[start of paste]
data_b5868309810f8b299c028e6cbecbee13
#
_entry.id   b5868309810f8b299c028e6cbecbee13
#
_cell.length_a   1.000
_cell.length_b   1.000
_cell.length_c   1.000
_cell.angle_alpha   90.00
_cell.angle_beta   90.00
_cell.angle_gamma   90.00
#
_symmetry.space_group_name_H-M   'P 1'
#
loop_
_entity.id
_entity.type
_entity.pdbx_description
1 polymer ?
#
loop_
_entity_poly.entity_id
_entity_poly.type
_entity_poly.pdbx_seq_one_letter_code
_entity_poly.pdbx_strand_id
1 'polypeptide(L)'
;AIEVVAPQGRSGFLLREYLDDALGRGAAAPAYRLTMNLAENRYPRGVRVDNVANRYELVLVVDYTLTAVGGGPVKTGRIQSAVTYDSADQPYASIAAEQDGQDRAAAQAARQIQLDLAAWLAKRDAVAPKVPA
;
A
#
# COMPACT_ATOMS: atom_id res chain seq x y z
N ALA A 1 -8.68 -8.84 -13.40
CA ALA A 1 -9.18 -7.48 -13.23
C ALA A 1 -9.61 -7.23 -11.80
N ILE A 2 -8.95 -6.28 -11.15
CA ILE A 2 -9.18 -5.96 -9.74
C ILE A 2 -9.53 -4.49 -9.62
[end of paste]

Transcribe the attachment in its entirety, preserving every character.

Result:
data_b5868309810f8b299c028e6cbecbee13
#
_entry.id   b5868309810f8b299c028e6cbecbee13
#
_cell.length_a   1.000
_cell.length_b   1.000
_cell.length_c   1.000
_cell.angle_alpha   90.00
_cell.angle_beta   90.00
_cell.angle_gamma   90.00
#
_symmetry.space_group_name_H-M   'P 1'
#
loop_
_entity.id
_entity.type
_entity.pdbx_description
1 polymer ?
#
loop_
_entity_poly.entity_id
_entity_poly.type
_entity_poly.pdbx_seq_one_letter_code
_entity_poly.pdbx_strand_id
1 'polypeptide(L)'
;AIEVVAPQGRSGFLLREYLDDALGRGAAAPAYRLTMNLAENRYPRGVRVDNVANRYELVLVVDYTLTAVGGGPVKTGRIQSAVTYDSADQPYASIAAEQDGQDRAAAQAARQIQLDLAAWLAKRDAVAPKVPA
;
A
#
# COMPACT_ATOMS: atom_id res chain seq x y z
N ALA A 1 -8.68 -8.84 -13.40
CA ALA A 1 -9.18 -7.48 -13.23
C ALA A 1 -9.61 -7.23 -11.80
N ILE A 2 -8.95 -6.28 -11.15
CA ILE A 2 -9.18 -5.96 -9.74
C ILE A 2 -9.53 -4.49 -9.62